Welcome to Sarajevo review, trailer, photos and rating.

Director: Michael Winterbottom

UK Release Date: 21st November 1997

Running Time: 103 minutes 

Starring: Stephen Dillane, Woody Harrelson, Marisa Tomei, James Nesbitt

 If you are familiar with any of Michael Winterbottom's films then you will certainly know "Welcome to Sarajevo".  It was filmed shortly after the war in Bosnia and Herzegovina which saw the mass murder of many innocent civilians.  Sarajevo became a city of war where no one was safe as snipers waited on rooftops and where mortars and landmines were common place. "Welcome to Sarajevo" is based on the book written by journalist Michael Nicholson called Natasha's Story.

The film follows Michael Henderson (Stephen Dillane) as he reports with his cameraman, Gregg (James Nesbitt) on the atrocities in Sarajevo.  The group of journalists including American, Flynn (Woody Harrelson), risk their lives to cover the murders of innocent civilians around the besieged city.  To their frustration, their reports hardly make the news back in their respective countries leading Henderson to search for a different outlook to show what is going on.  After finding an orphanage that is keeping children safe within the city, Henderson gets more involved than what he thought he would have after formed a bond with one of the children.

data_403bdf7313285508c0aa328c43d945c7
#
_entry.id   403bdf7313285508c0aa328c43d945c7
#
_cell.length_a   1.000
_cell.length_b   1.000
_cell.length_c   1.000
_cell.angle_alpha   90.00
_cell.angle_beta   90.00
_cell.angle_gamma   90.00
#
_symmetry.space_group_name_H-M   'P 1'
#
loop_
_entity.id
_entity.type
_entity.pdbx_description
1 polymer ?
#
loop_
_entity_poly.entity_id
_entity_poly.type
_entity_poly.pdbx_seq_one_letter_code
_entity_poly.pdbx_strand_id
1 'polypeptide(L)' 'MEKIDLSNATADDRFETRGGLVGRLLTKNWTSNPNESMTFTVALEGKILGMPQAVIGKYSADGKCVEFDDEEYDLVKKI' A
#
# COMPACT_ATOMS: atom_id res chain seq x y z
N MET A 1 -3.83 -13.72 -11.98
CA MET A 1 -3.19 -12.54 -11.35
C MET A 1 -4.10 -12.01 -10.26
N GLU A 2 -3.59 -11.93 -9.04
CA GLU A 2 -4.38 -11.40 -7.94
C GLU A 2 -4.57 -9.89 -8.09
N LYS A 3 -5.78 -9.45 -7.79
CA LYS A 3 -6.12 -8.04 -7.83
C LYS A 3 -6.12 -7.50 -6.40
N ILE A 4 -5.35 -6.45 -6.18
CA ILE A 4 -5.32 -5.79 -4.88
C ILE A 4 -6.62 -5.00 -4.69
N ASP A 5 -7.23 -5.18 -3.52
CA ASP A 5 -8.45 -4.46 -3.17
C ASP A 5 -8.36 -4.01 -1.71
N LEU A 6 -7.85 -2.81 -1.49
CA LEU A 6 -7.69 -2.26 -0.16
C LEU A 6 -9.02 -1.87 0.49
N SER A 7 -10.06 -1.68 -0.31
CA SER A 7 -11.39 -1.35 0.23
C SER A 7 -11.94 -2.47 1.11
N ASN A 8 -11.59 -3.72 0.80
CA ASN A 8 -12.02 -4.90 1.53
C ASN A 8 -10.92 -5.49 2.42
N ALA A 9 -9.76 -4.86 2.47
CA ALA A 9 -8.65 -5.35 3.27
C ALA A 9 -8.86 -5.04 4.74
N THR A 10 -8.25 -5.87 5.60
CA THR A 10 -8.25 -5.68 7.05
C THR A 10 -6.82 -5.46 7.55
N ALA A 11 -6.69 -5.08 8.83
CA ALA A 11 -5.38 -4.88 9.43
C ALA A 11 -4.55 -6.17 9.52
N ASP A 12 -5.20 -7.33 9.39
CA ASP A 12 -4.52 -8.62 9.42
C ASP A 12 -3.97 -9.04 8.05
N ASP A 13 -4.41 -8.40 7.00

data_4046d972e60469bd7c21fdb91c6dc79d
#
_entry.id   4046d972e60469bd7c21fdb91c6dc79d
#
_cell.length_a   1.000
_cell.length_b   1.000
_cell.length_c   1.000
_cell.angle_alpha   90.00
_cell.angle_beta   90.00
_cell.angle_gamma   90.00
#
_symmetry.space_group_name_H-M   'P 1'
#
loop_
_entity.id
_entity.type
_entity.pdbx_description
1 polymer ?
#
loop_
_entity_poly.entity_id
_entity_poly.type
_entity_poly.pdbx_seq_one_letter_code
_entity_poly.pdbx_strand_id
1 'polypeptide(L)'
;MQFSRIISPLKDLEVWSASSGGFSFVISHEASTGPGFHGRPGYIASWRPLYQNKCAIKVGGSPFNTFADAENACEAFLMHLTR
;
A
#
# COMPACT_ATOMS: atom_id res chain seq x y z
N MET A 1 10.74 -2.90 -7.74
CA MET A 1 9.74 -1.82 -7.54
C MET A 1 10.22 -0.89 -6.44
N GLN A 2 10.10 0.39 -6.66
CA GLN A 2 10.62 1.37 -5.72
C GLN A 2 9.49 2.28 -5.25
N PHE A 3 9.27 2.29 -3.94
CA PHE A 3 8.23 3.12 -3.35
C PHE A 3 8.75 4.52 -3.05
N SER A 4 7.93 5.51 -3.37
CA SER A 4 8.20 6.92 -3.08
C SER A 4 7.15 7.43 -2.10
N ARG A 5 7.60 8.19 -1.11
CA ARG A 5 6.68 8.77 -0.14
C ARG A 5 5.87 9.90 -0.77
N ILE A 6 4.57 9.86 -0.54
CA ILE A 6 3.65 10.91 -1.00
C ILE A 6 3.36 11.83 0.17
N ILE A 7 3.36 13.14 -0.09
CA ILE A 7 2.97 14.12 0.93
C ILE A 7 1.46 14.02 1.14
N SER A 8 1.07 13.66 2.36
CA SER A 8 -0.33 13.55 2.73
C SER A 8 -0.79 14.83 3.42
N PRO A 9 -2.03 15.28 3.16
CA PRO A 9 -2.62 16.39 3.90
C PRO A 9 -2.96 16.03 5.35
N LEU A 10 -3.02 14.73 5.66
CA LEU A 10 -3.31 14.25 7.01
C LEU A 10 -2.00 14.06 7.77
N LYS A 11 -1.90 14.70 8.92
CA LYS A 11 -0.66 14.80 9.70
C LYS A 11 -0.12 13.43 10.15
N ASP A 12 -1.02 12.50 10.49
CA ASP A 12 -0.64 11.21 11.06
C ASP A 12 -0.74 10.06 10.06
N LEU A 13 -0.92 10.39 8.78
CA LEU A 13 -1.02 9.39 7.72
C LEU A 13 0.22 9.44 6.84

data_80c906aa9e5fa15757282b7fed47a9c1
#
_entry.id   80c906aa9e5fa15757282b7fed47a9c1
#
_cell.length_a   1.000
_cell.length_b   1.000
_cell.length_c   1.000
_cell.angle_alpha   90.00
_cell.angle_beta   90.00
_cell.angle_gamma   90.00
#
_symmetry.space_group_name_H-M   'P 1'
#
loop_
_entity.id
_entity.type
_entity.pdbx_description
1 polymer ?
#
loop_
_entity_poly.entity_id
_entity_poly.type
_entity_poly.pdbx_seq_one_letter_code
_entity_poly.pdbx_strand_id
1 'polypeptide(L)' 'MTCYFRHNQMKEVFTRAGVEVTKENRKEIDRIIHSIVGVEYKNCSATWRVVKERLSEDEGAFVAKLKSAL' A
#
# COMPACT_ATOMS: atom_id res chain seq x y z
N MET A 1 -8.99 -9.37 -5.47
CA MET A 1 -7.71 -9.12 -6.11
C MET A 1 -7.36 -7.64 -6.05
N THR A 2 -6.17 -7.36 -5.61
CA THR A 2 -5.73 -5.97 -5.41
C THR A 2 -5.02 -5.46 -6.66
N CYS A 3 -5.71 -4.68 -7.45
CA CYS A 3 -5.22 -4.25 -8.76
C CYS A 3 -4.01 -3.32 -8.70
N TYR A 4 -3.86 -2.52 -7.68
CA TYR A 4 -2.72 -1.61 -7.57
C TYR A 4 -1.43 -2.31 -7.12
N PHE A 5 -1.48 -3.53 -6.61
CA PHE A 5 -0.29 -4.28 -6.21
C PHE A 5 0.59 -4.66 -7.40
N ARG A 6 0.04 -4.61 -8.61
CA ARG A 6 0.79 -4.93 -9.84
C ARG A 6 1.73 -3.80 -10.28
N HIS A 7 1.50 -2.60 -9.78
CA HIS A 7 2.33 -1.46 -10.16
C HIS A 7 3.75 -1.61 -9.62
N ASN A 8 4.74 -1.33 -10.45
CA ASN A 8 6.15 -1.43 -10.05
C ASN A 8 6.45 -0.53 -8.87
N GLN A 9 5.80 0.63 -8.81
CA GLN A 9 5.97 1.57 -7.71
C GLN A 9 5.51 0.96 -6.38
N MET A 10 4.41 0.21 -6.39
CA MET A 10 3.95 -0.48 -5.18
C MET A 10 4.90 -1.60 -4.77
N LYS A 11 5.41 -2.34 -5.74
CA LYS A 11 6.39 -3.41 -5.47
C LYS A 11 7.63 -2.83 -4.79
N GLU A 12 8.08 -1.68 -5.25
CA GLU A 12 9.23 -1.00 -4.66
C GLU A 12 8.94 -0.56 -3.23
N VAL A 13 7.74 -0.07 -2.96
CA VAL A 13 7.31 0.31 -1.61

Welcome to Sarajevo based on the book, Natasha's Story by Michael Nicholson. Review, rating, trailer and photos.
Dillane and Nesbitt as Henderson and Gregg in Welcome to Sarajevo

"Welcome to Sarajevo" is a hard hitting film that holds no punches in its seriousness to portray the war in the former Yugoslavia.  Entwining real footage of the siege alongside scenes filmed in Sarajevo the movie has a sense of authenticity about it that is so important in a film of this magnitude.  Winterbottom is able to really portray the horror, death and desperation of the war and the Western's ignorance of the issue choosing to make the main news headline about the divorce between Princess Anne and Mark Phillips rather than the suffering and killing of innocent people in Sarajevo. 

The cast are brilliant in the film and are able to hold together the movie to make it sincere.  Dillane does very well in the lead role as Henderson and has a good on screen relationship with Nesbitt and Harrelson.  This helps the film as it means the the story can shine through which makes the film more like a real life documentary rather than a movie.  However, it seems to tell the story in a relatively short space of time leaving its affect to come up short compared to other films that highlight genocide like "Hotel Rwanda" (2004).  

Winterbottom's "Welcome to Sarajevo" is good film telling the happy-ending story of Michael Henderson. Along the way it challenges the role of the outside world on the war in Bosnia and Herzegovina which is important.  If it did not do this, it would not make people think about their actions or lack of during the siege and this is a great way film and cinema can be used - to provoke emotions and ask questions.  It is a good film that will keep you gripped throughout while portraying the terrible acts that were committed during the early 1990's.

M+F Rating: 7/10

Reviewed by M+F Reviews.